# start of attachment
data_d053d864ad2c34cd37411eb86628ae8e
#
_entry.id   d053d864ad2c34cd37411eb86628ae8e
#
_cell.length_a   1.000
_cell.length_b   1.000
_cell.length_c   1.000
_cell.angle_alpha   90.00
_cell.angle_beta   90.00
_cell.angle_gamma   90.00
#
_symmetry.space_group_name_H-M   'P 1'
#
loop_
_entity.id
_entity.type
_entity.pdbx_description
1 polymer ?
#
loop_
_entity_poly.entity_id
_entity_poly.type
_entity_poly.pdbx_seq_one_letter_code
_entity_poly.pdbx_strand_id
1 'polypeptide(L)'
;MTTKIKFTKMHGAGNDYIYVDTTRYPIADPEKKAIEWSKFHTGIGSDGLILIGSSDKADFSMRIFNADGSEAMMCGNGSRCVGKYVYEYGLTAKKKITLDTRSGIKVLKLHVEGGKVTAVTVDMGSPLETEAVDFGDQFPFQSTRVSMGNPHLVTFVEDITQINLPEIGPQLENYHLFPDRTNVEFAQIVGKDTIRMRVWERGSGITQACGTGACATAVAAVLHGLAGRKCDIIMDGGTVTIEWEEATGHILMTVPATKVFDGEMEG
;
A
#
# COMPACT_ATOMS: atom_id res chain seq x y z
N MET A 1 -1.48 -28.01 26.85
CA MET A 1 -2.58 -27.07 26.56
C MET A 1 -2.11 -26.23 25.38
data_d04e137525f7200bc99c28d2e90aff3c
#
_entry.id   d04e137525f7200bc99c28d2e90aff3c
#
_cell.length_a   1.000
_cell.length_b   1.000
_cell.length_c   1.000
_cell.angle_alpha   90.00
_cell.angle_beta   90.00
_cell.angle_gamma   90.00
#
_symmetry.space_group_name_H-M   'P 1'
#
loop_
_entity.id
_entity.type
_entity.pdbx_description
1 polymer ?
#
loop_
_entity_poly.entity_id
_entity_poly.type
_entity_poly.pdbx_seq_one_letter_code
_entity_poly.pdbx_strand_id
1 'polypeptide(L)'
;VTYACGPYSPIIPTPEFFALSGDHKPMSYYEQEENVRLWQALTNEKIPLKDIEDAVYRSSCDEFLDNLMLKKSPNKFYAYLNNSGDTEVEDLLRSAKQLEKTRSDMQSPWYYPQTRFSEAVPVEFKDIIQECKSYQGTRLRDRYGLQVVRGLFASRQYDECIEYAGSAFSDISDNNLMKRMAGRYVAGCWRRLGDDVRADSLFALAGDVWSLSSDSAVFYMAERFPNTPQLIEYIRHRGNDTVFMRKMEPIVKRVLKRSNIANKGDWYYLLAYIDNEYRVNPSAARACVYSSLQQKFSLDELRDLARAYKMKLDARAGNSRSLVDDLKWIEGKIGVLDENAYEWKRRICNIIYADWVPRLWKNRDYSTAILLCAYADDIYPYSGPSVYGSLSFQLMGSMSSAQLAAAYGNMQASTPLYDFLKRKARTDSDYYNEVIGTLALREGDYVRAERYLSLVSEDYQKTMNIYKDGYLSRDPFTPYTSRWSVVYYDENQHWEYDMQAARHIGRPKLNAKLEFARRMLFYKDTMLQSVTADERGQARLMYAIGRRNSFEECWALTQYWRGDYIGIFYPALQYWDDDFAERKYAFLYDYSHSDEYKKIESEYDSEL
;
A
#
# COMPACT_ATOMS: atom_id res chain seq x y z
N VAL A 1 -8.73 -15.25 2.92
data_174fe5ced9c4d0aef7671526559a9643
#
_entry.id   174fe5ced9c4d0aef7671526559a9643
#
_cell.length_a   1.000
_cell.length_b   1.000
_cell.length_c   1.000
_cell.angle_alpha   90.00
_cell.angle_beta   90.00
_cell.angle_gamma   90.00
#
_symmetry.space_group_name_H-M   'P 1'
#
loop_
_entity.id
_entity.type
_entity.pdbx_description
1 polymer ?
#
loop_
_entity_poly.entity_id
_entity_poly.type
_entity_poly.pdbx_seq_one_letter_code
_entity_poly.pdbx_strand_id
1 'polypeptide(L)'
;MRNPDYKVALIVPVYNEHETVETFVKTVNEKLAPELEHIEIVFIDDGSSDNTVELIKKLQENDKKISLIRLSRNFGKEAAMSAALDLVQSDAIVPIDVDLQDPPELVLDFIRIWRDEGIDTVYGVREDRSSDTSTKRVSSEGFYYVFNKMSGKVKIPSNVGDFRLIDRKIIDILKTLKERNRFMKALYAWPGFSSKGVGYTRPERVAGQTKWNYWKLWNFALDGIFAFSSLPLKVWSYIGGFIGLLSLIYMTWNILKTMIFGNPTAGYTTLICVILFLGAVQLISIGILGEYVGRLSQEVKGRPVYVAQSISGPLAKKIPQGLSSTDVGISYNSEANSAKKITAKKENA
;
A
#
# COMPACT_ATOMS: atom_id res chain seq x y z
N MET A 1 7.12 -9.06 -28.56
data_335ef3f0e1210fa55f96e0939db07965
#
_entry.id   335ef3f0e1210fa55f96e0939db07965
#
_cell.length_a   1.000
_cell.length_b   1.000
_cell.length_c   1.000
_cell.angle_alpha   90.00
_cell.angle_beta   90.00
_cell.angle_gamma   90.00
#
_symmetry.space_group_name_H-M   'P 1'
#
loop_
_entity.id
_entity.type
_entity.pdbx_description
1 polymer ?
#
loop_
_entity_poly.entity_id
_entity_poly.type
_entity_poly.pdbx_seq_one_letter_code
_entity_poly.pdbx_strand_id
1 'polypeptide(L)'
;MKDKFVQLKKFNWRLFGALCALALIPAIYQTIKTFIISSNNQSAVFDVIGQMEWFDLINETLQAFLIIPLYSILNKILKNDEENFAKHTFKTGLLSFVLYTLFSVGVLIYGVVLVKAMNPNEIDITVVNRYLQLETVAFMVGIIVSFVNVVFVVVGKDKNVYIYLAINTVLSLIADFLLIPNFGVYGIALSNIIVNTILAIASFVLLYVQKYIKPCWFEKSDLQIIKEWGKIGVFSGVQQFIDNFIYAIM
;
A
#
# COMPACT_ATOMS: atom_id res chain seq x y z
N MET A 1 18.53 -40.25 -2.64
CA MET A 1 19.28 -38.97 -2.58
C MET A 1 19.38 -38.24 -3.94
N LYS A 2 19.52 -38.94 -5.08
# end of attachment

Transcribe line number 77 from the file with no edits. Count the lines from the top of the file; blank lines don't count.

#